Boring is out, finds Aparna Karthikeyan, as she tells you how to spice up those blank spaces

Paint catalogues used to be, not very long ago, fairly boring things. They had tiny little squares of colour with which one had to visualise the entire room. But when I recently opened a paint catalogue, I was amazed. Here was page after page of walls; some solid blocks of jewel colours set off with an antique clock or painting; others plain vanilla or magnolia with the paint teased into whorls or applied with a knife for an impasto effect. Walls, I realised, or rather feature walls, had come of age.

This is basically one wall in a room treated in a special way so that it defines the whole room. As Karthik and Bhama, architects and managing directors, Turya Designs, say, highlighting one wall can totally alter the look of a room. “The change brings focus, and the entire room appears related to the feature wall.”

This is probably the most exciting way to uplift a tired room. It allows you to introduce colour without taking over the whole room, and it’s a great way to define an alcove or differentiate spaces in an open-plan design.

You can create feature walls in many ways. As Bhama says, you can change the colour alone, or work on the texture with different materials like stone, brick, wood and metal. You could hang a large painting, or cover the wall with a collage of photographs. “With paints and a play of material and creativity, we can bring in a world of difference,” says Bhama.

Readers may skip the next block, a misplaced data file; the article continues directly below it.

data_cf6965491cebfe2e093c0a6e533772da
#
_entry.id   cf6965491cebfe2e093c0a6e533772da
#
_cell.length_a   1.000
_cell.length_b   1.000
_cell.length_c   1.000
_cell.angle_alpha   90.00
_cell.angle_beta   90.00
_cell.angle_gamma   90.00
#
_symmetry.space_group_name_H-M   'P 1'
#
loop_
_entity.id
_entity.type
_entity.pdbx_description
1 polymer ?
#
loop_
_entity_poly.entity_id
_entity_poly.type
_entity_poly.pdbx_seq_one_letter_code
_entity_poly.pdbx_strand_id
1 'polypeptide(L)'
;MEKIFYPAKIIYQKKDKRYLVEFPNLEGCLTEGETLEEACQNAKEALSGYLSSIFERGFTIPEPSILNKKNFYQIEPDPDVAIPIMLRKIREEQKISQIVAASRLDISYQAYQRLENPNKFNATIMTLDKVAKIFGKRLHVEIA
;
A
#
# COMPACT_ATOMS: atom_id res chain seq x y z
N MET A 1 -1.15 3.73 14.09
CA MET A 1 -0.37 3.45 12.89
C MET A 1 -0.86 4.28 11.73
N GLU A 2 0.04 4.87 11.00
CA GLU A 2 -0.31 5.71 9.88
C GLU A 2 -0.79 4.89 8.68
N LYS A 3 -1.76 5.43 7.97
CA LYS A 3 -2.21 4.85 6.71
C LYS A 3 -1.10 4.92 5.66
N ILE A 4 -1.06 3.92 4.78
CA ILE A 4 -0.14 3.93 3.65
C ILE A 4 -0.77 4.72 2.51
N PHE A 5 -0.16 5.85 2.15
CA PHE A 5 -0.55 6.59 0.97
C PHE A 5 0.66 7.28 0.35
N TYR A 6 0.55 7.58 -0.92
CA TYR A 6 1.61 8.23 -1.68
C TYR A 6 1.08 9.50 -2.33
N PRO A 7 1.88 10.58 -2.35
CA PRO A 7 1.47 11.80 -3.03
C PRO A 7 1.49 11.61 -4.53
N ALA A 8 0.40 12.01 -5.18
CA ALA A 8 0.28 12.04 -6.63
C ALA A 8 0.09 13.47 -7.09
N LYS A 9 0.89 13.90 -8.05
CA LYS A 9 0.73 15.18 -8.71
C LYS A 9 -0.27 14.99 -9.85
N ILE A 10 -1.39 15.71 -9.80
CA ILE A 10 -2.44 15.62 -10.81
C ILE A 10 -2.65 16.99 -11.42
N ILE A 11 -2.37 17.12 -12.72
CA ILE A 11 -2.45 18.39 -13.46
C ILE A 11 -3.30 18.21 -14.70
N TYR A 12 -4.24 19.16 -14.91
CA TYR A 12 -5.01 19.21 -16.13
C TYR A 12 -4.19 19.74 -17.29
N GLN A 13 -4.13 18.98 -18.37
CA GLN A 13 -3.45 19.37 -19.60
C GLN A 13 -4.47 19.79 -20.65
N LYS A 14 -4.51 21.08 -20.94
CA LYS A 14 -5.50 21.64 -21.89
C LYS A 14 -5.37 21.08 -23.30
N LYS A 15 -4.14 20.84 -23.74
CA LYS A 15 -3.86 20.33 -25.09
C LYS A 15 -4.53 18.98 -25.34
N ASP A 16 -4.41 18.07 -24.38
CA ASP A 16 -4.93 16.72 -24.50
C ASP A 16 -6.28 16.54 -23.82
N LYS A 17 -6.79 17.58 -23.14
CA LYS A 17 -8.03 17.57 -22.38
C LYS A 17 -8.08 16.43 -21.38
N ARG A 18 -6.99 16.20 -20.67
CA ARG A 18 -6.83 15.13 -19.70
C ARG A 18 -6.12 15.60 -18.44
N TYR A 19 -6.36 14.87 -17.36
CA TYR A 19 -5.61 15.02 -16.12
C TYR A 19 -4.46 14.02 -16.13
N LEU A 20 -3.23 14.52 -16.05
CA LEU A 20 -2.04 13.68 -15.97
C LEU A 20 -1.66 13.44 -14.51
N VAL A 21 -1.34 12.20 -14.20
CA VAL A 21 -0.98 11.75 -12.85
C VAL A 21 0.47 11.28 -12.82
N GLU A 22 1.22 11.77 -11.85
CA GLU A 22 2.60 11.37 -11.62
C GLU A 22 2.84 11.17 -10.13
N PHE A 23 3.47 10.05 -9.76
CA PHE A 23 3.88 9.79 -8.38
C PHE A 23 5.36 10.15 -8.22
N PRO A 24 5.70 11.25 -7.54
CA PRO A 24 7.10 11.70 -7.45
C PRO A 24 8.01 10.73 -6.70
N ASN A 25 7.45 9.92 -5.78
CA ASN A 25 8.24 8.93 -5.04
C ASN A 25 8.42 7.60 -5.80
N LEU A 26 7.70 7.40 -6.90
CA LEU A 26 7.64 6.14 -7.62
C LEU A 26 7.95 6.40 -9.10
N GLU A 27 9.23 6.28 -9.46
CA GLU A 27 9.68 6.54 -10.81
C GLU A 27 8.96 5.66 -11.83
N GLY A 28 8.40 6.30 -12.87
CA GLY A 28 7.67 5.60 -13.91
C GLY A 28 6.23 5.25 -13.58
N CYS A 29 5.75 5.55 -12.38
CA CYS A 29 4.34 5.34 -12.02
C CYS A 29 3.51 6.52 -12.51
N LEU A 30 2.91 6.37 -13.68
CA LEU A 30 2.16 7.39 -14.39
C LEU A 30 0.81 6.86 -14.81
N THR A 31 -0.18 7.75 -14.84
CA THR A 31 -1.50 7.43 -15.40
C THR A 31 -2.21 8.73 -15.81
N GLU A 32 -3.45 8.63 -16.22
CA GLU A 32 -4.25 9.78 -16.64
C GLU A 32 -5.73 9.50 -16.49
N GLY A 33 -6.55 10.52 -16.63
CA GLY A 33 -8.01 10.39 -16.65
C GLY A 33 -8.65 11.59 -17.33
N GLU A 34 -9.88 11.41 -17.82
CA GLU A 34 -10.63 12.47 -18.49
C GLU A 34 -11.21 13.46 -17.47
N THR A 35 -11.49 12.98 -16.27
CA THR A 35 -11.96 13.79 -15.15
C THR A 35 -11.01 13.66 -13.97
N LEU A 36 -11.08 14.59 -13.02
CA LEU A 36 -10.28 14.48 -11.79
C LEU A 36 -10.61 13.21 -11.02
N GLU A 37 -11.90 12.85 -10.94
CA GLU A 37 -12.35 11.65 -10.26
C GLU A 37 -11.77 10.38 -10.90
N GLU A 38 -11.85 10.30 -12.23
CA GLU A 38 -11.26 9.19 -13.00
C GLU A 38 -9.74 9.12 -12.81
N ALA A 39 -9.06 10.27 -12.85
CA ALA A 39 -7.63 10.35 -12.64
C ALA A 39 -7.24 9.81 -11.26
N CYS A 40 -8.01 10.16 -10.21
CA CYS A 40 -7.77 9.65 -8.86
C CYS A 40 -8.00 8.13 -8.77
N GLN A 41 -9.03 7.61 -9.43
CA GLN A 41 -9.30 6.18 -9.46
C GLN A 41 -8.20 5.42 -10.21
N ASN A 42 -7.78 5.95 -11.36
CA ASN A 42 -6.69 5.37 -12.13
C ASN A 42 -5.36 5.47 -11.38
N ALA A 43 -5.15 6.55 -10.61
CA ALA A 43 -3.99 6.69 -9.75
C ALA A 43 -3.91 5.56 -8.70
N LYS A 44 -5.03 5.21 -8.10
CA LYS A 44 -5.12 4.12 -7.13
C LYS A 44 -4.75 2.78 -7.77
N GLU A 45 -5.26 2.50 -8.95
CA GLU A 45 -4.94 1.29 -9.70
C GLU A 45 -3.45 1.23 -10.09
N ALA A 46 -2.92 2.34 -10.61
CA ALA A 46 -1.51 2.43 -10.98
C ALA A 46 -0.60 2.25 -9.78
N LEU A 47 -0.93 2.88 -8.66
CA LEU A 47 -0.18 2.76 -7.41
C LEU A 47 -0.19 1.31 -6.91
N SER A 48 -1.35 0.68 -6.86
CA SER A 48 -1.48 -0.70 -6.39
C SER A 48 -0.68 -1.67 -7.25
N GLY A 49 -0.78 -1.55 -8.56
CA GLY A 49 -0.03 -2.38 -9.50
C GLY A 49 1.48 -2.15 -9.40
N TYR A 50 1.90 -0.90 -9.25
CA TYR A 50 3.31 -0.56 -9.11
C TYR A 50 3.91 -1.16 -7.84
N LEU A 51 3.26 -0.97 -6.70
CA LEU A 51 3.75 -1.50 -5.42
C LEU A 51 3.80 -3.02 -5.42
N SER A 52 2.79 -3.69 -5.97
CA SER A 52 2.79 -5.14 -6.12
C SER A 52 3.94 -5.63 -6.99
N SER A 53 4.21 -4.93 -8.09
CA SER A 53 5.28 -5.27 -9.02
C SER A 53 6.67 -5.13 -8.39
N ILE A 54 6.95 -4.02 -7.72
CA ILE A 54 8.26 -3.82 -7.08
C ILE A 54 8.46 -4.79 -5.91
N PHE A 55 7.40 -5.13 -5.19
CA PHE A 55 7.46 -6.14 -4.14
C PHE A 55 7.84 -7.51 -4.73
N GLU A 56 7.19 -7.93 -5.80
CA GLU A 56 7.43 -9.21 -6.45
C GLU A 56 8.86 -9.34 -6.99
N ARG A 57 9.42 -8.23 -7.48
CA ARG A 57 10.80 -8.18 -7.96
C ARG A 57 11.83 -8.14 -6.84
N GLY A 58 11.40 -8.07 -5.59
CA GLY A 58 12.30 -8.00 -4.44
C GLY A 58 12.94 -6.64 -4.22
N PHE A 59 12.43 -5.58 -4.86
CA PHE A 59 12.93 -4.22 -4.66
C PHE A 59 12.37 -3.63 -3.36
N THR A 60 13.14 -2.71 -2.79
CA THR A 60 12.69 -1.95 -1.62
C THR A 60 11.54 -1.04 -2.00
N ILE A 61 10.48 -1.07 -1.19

And the best part? They are easy on the pocket, cheaper even than building in a window. Says Kalpana Balaji, principal architect, Diagrammar, “Feature walls create an impact. Plan in advance and have the wall well lit with natural or artificial light.”

Although you can make the feature wall yourself if you are of a creative bent, “it’s better to consult an expert,” says Kalpana. This is especially true for unplastered walls. “These walls need protection, so you need to discuss water- and weather-proofing with an expert.” If it is just a textured paint effect, paint companies provide the guidance. However, you should incorporate lighting in the design stage itself. For that, you might have to work with a designer.

Whichever route you choose, a feature wall could be the best gift you’ve given your interiors in a while.


Pick a wall with the most space and no interruptions of door or window. A slanted wall like that near a stair also works. You can highlight one wall in a large room or a small wall at the end of a corridor.

The safest way to decide a colour is to pick one shade from the carpet or curtains already in the room. Light colours create a sense of space, while dark colours are better used in long or large spaces.

If you pick a rich colour, try contrasting it with B&W images, whereas light walls can be set off with vivid paintings.

Pictures by Karthik and Bhama, Architects and Managing Directors, Turya Designs


Make a book or collectibles wall. Use uniform shelves or play with sizes and shapes.

Use dramatic wallpaper to make an impact easily.

Extra large murals or paintings look striking and make great conversation pieces.

Make a photo wall with family or holiday pictures in various sizes.

A giant headboard or painting defines a bedroom wall. Or go risqué with a large mirror.

Make a tech wall with large-screen TV, game console and storage for movies and music.